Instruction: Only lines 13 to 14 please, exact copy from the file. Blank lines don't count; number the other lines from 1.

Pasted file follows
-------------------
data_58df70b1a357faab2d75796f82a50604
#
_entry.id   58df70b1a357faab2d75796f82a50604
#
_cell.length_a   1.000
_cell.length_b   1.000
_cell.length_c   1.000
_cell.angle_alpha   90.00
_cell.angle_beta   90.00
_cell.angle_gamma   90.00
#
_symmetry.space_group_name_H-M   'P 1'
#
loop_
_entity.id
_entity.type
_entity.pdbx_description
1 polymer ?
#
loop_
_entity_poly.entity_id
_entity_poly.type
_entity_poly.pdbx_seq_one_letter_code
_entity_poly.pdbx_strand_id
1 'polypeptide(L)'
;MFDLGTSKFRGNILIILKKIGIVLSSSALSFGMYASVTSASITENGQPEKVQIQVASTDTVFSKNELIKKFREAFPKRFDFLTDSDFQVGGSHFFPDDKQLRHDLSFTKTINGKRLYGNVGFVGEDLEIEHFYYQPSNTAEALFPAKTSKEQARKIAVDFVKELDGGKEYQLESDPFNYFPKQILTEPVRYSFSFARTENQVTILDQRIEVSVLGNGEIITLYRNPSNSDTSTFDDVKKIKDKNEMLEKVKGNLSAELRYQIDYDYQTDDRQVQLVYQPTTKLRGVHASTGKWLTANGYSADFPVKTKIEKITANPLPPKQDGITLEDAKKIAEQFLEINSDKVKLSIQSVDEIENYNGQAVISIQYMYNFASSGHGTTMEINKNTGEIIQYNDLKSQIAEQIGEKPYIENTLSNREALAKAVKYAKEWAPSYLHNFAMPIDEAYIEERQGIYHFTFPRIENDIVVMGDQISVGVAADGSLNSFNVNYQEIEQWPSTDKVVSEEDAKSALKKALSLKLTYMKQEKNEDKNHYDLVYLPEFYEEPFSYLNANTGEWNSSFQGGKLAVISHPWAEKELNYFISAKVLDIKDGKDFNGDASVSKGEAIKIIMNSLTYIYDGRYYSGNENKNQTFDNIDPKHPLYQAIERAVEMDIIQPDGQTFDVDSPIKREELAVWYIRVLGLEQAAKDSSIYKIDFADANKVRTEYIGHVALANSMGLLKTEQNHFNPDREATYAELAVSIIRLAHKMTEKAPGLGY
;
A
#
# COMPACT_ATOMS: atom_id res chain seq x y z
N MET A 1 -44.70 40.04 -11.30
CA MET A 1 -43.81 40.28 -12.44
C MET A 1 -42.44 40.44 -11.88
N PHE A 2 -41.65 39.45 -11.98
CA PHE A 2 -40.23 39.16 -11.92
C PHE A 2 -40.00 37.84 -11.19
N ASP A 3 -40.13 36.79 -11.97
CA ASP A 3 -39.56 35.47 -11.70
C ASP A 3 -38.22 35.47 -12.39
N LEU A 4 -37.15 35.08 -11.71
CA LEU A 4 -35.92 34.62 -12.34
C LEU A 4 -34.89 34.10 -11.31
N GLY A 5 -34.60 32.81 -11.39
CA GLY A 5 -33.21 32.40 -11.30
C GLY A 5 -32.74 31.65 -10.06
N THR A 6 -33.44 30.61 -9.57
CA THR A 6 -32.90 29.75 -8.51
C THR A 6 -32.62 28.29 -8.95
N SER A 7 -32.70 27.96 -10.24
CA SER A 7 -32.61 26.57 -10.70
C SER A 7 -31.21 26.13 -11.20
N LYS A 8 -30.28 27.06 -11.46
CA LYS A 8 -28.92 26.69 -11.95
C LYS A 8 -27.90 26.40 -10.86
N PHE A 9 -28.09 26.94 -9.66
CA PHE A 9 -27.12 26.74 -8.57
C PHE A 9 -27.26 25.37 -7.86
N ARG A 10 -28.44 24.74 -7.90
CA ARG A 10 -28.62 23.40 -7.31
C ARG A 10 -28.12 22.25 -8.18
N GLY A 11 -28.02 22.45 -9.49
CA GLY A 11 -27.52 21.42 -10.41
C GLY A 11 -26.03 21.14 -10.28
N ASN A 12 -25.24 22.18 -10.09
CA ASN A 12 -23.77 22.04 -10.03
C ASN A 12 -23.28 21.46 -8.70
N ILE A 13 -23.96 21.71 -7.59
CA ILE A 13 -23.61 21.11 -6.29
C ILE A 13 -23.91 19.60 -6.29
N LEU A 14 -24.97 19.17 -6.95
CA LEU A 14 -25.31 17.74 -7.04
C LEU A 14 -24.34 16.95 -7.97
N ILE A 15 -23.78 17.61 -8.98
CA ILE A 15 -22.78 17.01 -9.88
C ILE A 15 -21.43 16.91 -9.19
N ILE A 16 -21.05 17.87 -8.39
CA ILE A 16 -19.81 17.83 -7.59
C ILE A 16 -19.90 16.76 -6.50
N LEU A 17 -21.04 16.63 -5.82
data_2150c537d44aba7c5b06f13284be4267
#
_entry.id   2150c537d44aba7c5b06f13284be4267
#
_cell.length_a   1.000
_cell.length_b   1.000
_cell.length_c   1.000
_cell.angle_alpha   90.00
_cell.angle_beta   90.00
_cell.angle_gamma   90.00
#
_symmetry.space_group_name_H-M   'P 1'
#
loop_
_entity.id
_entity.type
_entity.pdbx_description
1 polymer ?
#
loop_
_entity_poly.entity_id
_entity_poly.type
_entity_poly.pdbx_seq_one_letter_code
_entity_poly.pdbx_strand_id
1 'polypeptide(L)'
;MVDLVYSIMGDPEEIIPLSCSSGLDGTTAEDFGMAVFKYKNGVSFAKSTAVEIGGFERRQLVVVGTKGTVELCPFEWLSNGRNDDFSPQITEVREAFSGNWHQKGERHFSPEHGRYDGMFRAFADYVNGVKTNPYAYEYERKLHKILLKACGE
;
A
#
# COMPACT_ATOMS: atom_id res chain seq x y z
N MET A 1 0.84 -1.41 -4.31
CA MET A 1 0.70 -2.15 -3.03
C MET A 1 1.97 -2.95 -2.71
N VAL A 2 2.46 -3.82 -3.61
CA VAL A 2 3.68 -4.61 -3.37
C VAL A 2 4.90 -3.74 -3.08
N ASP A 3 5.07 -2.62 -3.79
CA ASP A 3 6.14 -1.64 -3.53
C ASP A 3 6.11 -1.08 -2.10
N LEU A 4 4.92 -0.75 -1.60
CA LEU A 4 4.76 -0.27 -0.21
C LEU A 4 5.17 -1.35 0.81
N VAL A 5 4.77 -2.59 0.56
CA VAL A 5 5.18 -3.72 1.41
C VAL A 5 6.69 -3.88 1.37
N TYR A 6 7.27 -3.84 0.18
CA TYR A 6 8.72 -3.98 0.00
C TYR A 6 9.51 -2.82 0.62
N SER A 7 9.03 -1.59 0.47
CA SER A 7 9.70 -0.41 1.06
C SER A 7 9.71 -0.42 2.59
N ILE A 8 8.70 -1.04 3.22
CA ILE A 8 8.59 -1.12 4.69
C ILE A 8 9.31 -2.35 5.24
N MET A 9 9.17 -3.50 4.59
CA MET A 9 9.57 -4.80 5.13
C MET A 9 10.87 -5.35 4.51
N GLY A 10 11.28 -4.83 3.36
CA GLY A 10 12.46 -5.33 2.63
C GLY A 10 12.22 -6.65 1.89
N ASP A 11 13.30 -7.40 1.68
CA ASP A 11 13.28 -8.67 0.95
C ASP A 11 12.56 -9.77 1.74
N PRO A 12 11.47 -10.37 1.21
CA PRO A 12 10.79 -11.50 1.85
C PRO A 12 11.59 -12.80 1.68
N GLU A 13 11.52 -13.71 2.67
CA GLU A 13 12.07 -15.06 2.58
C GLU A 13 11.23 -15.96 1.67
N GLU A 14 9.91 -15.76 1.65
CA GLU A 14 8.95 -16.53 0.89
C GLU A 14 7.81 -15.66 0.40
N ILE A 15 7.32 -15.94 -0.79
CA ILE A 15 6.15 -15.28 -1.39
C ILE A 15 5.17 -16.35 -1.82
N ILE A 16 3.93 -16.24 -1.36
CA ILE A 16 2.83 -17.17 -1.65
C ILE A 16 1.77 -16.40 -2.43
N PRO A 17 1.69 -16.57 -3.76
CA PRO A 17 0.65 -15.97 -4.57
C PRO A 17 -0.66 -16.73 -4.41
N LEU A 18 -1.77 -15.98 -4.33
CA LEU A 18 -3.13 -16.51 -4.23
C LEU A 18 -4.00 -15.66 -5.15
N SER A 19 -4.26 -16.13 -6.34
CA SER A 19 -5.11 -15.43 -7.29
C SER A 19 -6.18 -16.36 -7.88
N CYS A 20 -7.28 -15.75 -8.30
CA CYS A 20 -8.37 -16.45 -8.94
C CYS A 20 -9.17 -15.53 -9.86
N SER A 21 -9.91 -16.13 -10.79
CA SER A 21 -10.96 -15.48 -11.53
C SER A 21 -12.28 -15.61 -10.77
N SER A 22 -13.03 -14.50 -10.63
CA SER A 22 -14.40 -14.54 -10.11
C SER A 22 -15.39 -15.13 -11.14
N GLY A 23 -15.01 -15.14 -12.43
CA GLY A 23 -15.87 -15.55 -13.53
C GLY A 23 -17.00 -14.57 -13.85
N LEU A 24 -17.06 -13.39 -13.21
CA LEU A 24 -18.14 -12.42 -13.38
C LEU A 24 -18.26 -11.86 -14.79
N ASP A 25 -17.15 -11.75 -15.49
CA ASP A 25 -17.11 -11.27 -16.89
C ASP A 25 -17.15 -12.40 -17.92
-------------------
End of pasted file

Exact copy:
#
loop_